After making those nine of 13 threes against the Knicks Wednesday, Nikola Mirotic was one of seven and one of 10 on threes the last two games. Mirotic, Holiday and Portis were a combined three of 21 with Portis continuing to launch the most unusual collection of shots with little chance of success.
But among the starters as well, there’s no thrust on offense, no outlet to push back the defense, not much movement. There’s a lot of side to side, dribble handoff action and then someone to make a play. Someone makes a mistake or gets beat, they go right back in a one-on-one to make up for it. It suggests they do care, but are misdirected. It’s surprising for a mostly veteran team.
The Bulls started the second half with the sort of determination to make a comeback with Bulls defense forcing three missed shots and four turnovers. The young Magic team often has gotten rattled and lost in such situations and the Bulls got within 74-65. Magic coach Scott Skiles called time out, and it was the Magic players in a fury, demanding more and better results.
“Basically, we just told each other to wake up in a lot more vulgar of words,’’ said Gordon. “Everybody was talking and barking at each other in a good way. At this point, we’re too old to be sensitive about what somebody is saying because we want to win.’’
That was supposed to be the Bulls.
Instead, it was Orlando with a 15-4 run as the substitutions again set back the Bulls to an 89-71 Orlando lead after three. And then a fourth quarter Bulls lineup of reserves gave the Magic an 11-0 start to fall behind 100-71 with nine minutes left.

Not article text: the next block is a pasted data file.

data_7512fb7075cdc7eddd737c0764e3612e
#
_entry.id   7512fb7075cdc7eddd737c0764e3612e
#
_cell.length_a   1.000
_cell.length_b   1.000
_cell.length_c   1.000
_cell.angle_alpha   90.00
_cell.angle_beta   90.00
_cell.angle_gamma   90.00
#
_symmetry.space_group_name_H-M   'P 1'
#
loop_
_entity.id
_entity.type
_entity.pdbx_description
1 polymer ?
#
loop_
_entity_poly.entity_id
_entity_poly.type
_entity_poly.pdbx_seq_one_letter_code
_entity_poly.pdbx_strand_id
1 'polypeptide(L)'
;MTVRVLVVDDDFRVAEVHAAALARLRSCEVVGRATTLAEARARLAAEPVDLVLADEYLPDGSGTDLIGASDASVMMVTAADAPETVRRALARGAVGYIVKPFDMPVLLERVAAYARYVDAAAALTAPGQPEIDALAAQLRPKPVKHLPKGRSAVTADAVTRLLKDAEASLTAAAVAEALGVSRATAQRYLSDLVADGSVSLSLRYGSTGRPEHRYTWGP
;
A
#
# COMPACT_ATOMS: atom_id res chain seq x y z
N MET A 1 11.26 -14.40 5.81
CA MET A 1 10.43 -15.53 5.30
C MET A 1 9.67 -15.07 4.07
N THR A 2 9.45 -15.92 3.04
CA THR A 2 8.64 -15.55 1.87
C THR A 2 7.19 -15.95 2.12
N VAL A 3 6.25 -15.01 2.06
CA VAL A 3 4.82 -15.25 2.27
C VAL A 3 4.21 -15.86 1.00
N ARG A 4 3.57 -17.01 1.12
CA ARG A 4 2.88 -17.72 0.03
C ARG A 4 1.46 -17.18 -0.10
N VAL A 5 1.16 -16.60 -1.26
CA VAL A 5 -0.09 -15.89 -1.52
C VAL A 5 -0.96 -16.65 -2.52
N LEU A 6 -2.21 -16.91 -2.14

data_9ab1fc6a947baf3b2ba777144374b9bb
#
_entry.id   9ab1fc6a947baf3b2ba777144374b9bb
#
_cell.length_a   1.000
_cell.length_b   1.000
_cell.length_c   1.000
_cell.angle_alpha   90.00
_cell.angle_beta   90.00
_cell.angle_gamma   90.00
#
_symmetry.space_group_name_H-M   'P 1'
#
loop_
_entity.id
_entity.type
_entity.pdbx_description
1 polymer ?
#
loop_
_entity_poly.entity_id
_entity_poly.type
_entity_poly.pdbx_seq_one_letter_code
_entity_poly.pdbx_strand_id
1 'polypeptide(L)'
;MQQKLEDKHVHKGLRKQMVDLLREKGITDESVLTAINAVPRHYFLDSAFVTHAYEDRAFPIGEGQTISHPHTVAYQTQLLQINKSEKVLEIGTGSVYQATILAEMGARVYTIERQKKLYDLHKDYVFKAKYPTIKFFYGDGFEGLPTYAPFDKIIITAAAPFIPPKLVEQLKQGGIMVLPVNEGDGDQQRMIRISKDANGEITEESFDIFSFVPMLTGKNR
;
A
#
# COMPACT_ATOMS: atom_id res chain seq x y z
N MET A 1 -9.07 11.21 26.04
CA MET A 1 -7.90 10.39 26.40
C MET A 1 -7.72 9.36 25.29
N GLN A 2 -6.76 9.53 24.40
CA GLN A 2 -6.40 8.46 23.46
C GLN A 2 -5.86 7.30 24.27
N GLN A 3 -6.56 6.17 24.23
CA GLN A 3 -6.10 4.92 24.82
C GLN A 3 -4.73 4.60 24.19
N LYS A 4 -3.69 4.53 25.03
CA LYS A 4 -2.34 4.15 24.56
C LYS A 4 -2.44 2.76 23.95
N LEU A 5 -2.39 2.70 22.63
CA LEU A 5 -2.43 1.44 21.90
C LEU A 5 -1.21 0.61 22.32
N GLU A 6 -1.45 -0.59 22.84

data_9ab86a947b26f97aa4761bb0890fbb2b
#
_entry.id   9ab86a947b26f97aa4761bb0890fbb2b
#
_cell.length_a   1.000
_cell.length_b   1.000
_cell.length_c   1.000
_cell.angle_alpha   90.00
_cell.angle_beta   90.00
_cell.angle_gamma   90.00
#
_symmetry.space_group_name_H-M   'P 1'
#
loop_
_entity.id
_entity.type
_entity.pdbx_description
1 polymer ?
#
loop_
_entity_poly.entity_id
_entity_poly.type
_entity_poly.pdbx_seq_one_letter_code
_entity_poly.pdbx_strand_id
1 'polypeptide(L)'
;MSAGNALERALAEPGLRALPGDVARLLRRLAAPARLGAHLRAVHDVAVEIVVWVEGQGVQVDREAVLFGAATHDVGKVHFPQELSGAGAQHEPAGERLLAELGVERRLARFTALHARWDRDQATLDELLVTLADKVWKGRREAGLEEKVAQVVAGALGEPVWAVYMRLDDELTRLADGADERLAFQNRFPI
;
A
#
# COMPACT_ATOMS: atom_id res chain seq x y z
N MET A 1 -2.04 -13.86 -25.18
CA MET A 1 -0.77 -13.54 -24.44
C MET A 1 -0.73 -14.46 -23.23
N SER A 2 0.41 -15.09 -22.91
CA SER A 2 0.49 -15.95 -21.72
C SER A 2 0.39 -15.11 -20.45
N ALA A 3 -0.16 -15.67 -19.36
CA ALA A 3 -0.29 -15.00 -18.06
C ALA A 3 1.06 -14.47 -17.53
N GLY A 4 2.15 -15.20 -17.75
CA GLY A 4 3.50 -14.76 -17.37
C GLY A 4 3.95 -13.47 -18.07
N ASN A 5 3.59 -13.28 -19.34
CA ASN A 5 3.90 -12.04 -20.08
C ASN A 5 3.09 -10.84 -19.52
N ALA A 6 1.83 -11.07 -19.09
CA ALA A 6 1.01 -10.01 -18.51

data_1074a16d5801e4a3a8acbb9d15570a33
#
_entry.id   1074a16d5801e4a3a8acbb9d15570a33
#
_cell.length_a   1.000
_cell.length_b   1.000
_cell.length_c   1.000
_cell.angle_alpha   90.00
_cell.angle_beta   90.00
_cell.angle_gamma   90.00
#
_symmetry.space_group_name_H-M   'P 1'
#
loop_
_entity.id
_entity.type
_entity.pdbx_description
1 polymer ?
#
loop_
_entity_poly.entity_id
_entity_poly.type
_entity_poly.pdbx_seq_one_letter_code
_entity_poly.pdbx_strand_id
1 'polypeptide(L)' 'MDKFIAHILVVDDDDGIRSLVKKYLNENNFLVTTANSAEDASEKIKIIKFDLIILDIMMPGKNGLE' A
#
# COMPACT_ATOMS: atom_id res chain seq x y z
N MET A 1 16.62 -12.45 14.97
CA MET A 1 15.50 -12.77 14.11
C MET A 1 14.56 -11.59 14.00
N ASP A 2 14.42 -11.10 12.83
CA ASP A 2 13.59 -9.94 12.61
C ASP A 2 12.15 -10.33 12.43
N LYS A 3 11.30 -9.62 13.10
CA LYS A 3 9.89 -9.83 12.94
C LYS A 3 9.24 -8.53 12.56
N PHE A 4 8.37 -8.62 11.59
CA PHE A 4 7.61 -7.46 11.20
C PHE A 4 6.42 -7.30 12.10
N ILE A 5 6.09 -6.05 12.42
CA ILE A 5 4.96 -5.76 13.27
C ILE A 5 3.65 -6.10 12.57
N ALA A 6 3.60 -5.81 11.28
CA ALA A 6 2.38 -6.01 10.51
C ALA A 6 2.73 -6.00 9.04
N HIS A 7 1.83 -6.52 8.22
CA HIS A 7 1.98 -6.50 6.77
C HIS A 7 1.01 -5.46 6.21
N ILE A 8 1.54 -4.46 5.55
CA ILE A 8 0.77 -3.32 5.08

And now there are 10 games left for the Bulls to salvage, if not the season, at least personal pride in their competitive spirits.
“They’re locked in at shoot around,” insisted Hoiberg. “They’re getting after it. They’re paying attention to what we’re doing, and then we go out there and get slapped in the face. When we’re in the film meetings, when we’re on the floor, you’ve got their attention, you’ve got eye contact. It’s just not carrying over onto the floor right now for whatever reason. We went out and competed at the beginning of that third quarter. They got it back up. Then we started heaving up home run shots and step backs and that kind of thing. Everything that we weren’t doing when we were getting back into the game; you can’t do that. You can’t get it back all at once. We were trying to do that, and again adversity hits us and we struggled. It’s very disappointing.”